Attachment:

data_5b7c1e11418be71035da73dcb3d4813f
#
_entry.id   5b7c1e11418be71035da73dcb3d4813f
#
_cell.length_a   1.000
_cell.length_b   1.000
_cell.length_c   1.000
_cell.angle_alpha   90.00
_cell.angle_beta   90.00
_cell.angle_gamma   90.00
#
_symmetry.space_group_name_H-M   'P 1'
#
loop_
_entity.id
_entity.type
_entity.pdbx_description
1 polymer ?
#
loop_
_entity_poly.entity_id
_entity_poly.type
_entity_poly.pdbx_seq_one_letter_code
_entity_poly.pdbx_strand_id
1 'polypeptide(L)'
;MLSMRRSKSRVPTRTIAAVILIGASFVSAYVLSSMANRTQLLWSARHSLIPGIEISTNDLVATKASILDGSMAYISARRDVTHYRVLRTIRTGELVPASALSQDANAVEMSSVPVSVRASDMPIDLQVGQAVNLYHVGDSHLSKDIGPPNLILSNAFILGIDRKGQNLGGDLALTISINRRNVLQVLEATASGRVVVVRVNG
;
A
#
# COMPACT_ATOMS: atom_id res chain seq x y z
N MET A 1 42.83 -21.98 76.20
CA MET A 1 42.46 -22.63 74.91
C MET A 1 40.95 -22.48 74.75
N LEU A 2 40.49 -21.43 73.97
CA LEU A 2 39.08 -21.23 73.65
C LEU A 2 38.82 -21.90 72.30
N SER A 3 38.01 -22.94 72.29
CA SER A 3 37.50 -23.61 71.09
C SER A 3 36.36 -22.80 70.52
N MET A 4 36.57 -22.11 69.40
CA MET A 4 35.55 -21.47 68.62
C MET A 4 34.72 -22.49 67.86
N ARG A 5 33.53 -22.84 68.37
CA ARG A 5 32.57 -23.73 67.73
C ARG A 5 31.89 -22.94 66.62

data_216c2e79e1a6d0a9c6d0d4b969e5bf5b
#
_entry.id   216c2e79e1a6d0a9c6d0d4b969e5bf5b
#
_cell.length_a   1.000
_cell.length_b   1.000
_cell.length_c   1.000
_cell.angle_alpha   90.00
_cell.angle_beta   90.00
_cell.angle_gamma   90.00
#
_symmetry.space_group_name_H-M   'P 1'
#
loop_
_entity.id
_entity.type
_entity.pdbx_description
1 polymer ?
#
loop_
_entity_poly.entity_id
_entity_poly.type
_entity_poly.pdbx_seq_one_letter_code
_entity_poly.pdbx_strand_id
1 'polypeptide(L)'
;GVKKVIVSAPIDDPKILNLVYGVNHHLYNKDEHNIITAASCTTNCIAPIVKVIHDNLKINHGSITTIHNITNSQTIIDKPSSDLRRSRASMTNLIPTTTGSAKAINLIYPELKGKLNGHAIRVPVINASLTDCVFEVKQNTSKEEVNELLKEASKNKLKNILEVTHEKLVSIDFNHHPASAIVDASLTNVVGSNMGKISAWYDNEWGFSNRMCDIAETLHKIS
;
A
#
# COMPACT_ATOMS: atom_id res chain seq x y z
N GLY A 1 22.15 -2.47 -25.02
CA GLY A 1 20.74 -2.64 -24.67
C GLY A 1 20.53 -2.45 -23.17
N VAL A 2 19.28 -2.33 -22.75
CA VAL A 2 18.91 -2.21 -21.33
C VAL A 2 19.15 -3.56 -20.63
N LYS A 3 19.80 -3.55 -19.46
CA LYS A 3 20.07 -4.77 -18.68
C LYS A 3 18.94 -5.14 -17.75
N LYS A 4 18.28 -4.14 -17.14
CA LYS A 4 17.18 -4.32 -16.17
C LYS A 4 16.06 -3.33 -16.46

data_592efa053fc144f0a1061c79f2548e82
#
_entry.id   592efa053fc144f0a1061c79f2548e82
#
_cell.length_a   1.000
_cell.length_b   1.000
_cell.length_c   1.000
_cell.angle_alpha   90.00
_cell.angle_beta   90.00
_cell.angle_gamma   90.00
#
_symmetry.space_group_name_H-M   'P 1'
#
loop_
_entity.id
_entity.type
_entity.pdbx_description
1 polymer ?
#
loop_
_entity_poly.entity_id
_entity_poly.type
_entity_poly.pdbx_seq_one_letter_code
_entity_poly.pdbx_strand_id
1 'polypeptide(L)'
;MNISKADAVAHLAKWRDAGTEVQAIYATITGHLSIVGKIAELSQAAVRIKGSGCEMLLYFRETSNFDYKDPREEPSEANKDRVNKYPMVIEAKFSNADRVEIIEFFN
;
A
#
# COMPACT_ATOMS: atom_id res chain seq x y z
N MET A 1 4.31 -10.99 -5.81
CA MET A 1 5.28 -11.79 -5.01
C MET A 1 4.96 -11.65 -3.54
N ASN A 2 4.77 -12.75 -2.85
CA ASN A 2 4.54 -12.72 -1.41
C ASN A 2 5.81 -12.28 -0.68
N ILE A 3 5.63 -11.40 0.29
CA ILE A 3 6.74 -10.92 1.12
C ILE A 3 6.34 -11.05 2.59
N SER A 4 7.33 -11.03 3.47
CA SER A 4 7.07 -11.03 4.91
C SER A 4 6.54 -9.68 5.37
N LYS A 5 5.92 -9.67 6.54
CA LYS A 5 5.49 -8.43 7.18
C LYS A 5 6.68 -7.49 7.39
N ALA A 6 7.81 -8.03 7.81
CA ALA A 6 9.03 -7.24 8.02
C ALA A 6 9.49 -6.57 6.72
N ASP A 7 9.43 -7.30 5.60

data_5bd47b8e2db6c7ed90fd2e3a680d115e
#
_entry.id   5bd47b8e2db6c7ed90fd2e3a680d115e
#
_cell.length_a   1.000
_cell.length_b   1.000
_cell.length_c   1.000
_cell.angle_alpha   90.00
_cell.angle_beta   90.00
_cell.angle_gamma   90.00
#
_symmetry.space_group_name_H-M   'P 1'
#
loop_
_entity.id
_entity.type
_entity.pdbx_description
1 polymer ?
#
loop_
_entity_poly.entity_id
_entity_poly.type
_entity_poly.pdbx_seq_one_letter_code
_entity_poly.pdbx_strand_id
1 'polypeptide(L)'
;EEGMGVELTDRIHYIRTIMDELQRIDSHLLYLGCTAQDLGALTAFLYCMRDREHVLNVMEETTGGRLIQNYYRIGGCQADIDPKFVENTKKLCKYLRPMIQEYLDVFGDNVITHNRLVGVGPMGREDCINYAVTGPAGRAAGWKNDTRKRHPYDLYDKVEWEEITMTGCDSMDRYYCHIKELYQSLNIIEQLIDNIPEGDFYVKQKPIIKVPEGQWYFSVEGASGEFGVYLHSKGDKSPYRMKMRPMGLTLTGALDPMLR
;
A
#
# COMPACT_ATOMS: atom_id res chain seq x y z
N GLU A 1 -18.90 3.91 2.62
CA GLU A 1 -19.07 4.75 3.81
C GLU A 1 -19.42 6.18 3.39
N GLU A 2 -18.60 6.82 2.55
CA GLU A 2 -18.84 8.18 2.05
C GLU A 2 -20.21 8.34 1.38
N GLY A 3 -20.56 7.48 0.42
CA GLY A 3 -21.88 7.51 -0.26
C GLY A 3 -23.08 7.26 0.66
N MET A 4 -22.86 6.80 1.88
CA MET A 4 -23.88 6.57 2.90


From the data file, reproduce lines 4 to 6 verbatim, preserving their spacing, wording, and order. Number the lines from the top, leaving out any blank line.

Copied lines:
#
_cell.length_a   1.000
_cell.length_b   1.000